Regionalism In American Literature

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For a country that is not even 250 years old, the United States has seen a great deal of change in its physical nature; what was once the thirteen original colonies quickly expanded into one massive country with influence extending far beyond its geographical borders. Yet because the country covers so much land, many regional nuances and dialects are reflected in the works that come out from each section of the country. From accents, to food, to history and culture, no one place defines what America is as a country, but all combine to provide the sense of one American identity. American writers from the 19th century express this sense of regionalism, so this sense of the country’s identity is defined via the regions that make up the entirety.…show more content…
J. Hector St. John de Crevecoeur, a pro-American writer during the American revolution lived a life full of traveling and experiencing vastly different cultures. He was born in Normandy, France, but made his way to England and Canada, before settling down in Orange County, NY as a farmer. It is through his travels and life as a farmer where a passion and appreciation for nature began to grow. Taking his thoughts and experiences to paper, Crevecoeur transcribed essays that not only shed light on the beauty of the American land, but also sparked the interest of Europeans to visit this foreign land, thus…show more content…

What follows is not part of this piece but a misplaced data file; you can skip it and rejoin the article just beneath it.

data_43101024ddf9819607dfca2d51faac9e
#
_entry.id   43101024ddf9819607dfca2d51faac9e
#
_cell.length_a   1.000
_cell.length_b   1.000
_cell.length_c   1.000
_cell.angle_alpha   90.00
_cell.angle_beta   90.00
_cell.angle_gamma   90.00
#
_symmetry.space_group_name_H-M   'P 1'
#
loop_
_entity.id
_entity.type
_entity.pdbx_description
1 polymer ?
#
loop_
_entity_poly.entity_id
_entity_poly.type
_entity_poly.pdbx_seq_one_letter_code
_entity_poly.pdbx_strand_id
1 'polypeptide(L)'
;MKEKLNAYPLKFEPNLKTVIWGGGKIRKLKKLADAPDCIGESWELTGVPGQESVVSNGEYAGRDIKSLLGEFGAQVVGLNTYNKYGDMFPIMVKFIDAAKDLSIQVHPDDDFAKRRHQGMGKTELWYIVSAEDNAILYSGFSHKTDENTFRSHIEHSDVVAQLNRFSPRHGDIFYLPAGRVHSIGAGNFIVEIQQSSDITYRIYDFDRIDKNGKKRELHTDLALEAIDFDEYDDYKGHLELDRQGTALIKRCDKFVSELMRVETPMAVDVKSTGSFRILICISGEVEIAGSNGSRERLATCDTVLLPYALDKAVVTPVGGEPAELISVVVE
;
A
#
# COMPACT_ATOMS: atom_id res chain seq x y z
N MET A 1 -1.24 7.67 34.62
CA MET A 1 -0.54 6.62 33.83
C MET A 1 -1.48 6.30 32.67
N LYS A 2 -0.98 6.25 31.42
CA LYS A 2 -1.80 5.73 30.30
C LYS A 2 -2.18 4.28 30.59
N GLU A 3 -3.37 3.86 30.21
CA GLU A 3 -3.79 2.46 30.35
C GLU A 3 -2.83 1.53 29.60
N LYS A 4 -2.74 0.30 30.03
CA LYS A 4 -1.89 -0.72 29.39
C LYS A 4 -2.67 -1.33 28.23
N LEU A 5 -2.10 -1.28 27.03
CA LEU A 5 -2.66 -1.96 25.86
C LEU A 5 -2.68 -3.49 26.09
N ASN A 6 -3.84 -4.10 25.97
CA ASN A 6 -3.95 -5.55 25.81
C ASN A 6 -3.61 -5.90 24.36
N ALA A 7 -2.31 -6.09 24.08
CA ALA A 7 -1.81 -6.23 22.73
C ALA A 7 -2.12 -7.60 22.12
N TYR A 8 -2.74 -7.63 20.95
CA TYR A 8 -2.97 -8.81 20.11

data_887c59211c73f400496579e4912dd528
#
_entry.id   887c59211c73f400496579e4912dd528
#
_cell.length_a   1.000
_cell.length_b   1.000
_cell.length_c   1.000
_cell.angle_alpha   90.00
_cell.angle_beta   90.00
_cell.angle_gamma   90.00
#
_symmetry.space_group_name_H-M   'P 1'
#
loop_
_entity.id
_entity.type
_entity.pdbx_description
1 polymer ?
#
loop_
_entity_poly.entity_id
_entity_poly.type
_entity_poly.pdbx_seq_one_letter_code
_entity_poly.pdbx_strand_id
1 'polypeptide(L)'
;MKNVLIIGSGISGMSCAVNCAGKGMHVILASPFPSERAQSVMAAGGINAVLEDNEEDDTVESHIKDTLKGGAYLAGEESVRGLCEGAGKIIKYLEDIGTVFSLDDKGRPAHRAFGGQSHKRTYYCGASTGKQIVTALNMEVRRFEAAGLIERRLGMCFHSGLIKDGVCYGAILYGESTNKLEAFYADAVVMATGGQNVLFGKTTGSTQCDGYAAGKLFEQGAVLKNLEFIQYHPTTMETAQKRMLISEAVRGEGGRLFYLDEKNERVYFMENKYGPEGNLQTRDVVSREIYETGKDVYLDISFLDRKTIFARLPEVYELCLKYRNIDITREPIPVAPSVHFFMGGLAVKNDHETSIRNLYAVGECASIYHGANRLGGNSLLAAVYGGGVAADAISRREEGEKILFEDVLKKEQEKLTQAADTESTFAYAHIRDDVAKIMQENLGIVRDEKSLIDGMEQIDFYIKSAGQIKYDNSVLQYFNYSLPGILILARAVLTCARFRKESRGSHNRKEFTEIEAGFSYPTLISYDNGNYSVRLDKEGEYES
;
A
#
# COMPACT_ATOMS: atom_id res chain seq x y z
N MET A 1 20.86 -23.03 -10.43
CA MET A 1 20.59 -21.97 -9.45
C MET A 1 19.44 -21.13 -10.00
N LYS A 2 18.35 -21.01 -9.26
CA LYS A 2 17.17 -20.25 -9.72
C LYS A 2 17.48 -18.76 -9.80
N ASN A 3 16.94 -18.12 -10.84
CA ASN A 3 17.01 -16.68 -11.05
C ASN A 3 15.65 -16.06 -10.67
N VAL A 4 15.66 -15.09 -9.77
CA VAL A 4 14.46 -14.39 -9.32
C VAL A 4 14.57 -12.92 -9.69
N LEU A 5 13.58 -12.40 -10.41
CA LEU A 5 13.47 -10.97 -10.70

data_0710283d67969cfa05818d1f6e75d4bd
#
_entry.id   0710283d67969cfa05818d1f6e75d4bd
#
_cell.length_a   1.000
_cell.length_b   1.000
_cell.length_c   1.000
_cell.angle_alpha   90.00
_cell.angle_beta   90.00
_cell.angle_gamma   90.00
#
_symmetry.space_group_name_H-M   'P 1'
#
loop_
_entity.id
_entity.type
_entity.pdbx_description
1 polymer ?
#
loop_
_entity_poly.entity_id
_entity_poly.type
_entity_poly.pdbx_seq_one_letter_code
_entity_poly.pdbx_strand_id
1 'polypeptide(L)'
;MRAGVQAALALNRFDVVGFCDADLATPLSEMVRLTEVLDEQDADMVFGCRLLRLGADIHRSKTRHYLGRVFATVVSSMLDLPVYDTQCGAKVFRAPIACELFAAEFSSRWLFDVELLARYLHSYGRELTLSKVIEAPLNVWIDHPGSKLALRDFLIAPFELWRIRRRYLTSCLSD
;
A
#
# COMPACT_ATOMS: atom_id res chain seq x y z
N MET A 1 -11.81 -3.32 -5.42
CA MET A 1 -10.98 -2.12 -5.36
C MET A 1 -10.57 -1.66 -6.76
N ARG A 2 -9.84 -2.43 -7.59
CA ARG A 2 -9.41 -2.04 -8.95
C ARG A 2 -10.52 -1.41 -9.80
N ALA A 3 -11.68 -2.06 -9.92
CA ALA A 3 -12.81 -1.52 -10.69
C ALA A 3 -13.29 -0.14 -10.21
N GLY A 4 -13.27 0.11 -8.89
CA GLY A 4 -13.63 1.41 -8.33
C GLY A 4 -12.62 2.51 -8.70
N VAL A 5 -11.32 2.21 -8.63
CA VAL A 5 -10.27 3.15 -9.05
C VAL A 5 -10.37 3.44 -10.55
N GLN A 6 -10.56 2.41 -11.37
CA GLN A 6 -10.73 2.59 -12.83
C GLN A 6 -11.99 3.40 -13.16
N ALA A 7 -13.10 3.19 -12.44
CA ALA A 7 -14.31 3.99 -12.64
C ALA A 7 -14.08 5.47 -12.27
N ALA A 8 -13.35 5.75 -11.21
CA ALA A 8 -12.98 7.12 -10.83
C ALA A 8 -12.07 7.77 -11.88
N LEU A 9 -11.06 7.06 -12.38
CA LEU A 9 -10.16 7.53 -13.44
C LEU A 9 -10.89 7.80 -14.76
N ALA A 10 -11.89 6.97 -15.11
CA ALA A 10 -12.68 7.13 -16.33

Crevecoeur’s understanding of American identity is one of a whole; there is not one tiller of the Earth, but rather all Americans are. In keeping his identity anonymous, the ‘we’ could be calculated to keep that anonymity, but the passion and tone of his writing truly conveys his love for this beautifully raw country, feeling he himself is an American. Assuming he believes he is an American is not far fetched, his impact on New England was felt throughout the region, becoming honorary citizens in many American cities and even had one named in his honor, St. Johnsbury in Vermont (604). In his description, he begins to unravel what it means to be an American, more specifically an American farmer. This concept is not understood well initially, but Crevecoeur’s comparison of men to plants makes an understanding of the importance of the American farmer much more simple. “Here [in America] they are become men: in Europe they were as so many useless plants wanting vegetative mold and refreshing showers; they withered, and were mowed down by want, hunger, and war; but now by the power of transplantation, like all other plants they have taken root and flourished!” (606) The useless plants were the

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